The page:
We Need to Cooperate with Populists

Like the latest organic, sustainable nutritional supplements and shakes, the word populism is trendy. It is hip yet, no one knows exactly what it means. Populism is undoubtedly the most used word of the past year − apart perhaps from terrorism. We can rejoice at the prospect of the use of the word by journalists, talk show guests and politicians during the upcoming period of elections in Europe. The quick and eager usage of the word is helped along by the fact that it does not have a singular meaning. Despite all this, in this essay I will not offer a detailed argument on the how, what and why of populism. My argument will be less profound and focuses more on political reality. I will argue that political courage and willpower is needed, for I postulate that it is about time to start forming governments and coalitions with right wing populists. Not just because this is inevitable, but because this will benefit democracy as a whole in both the short as long term.

Populism has a lot going for it: it is a driving force behind democratisation and gives a voice to societal groups who are not being heard. Although populism is not inherently good or evil, lesser nor better than other political families, due to the connection to extremist and radical right wing politics in Europe, it has become increasingly framed as a mostly negative phenomenon − at least among ‘the elite’. In the Netherlands the Freedom Party (PVV) is implicitly or explicitly being excluded as a coalition party by nearly all other political parties. The same fate falls to the Alternative für Deutschland (AfD) and the Front National in Germany and France respectively. For a lot of democrats this negative frame doesn’t sit well and rightly so, as populism has a strong democratising element after all. It speaks to parts of the population that have felt unrepresented and what more could a democrat want for a democracy to be than the best possible expression of the will of the entire population?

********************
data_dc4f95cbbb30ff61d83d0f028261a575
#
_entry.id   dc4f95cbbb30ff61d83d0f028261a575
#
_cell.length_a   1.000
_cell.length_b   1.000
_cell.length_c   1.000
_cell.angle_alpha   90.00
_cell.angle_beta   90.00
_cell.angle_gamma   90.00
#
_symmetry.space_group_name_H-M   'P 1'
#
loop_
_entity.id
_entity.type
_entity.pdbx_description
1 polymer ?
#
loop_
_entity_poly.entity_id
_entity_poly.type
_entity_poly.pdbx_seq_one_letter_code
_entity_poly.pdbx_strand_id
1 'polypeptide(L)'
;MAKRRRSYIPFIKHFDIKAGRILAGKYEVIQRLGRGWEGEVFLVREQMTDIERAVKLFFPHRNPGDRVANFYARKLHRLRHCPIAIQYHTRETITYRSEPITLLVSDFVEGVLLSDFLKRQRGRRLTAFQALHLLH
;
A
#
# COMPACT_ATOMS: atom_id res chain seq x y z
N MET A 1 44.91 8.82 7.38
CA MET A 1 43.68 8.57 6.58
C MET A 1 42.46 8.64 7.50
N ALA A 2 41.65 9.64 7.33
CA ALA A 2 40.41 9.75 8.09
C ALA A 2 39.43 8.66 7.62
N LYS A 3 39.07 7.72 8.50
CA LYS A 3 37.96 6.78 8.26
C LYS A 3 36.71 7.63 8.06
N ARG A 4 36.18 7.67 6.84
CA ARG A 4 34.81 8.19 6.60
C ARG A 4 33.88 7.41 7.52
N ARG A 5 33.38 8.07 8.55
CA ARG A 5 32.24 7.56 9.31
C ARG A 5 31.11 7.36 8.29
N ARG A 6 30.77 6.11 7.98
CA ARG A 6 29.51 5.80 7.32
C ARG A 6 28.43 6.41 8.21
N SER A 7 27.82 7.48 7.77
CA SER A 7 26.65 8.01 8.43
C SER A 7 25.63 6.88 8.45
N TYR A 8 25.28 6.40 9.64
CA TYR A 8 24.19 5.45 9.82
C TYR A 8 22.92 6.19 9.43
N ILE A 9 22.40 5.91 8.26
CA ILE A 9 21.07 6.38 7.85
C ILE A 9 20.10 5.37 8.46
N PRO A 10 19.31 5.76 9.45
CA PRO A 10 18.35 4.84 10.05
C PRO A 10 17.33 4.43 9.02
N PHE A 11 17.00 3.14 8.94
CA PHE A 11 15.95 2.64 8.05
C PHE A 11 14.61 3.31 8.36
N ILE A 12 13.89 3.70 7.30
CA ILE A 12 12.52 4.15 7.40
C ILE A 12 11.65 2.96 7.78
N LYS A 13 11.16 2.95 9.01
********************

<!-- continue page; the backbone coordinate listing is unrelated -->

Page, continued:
So where does it hurt? What causes populists to be undesirable political partners? The trouble lies in the ways populists try to realise their ideal. On the one hand populists, from left to right, try to label the largest possible group of citizens as ‘the people’. On the other, they play into existing chasms between citizens and divides that run through society. The most well-known of these divides is that between the civilian and the politicians or ‘elite’. Additionally, right wing populists propose another predominant juxtaposition: that of the ‘native’ inhabitants versus the ‘immigrants’. The existence of the first chasm is, at least in the Netherlands, not being contended by anyone. All political parties (perhaps rightly so) accept the fact that there is a growing gap between ‘the people’ and the political elite. The problem democrats have with populists therefore must lie in the second chasm, which characterises the modern right wing populism in Europe. In setting specific groups of citizens apart, such as Muslims, Arabs, Moroccans or other ‘strangers’, right wing populists are usually very straight-forward: they are not welcome in their ideal society. Although the rhetoric of right wing populists is often more vocal, more extreme or more radical than the tone of voice in their actual electoral programs, these notions alone set them apart from the rest of the established political order. Established political parties are willing to accept that there is a gap between them and citizens but dismiss the idea that citizens are divided on a basis of ethnicity or that cultural differences makes groups unwelcome in society. This disagreement is obviously not the only reason cooperation between the right wing populists and established parties has been so difficult but it provides us with insight into the sort of obstacles parties have to overcome.